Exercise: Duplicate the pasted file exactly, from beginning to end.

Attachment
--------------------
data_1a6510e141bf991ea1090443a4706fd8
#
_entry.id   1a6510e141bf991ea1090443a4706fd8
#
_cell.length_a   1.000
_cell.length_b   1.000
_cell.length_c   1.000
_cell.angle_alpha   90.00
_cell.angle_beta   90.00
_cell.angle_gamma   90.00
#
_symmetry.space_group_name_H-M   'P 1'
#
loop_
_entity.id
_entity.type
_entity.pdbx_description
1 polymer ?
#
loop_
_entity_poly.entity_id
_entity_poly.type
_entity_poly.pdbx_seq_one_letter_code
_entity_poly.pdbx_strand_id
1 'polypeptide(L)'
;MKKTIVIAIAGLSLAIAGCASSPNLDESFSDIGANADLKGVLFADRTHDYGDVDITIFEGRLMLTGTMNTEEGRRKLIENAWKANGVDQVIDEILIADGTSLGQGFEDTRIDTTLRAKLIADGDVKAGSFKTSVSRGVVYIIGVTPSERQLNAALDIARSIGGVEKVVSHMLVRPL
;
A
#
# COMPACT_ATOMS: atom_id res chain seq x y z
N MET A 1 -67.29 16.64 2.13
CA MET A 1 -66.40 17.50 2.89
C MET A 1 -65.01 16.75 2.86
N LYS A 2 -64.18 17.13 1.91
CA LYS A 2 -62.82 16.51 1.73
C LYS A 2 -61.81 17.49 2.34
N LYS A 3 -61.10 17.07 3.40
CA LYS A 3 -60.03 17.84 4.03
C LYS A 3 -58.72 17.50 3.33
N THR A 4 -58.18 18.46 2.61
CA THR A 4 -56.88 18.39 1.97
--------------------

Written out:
data_1a6510e141bf991ea1090443a4706fd8
#
_entry.id   1a6510e141bf991ea1090443a4706fd8
#
_cell.length_a   1.000
_cell.length_b   1.000
_cell.length_c   1.000
_cell.angle_alpha   90.00
_cell.angle_beta   90.00
_cell.angle_gamma   90.00
#
_symmetry.space_group_name_H-M   'P 1'
#
loop_
_entity.id
_entity.type
_entity.pdbx_description
1 polymer ?
#
loop_
_entity_poly.entity_id
_entity_poly.type
_entity_poly.pdbx_seq_one_letter_code
_entity_poly.pdbx_strand_id
1 'polypeptide(L)'
;MKKTIVIAIAGLSLAIAGCASSPNLDESFSDIGANADLKGVLFADRTHDYGDVDITIFEGRLMLTGTMNTEEGRRKLIENAWKANGVDQVIDEILIADGTSLGQGFEDTRIDTTLRAKLIADGDVKAGSFKTSVSRGVVYIIGVTPSERQLNAALDIARSIGGVEKVVSHMLVRPL
;
A
#
# COMPACT_ATOMS: atom_id res chain seq x y z
N MET A 1 -67.29 16.64 2.13
CA MET A 1 -66.40 17.50 2.89
C MET A 1 -65.01 16.75 2.86
N LYS A 2 -64.18 17.13 1.91
CA LYS A 2 -62.82 16.51 1.73
C LYS A 2 -61.81 17.49 2.34
N LYS A 3 -61.10 17.07 3.40
CA LYS A 3 -60.03 17.84 4.03
C LYS A 3 -58.72 17.50 3.33
N THR A 4 -58.18 18.46 2.61
CA THR A 4 -56.88 18.39 1.97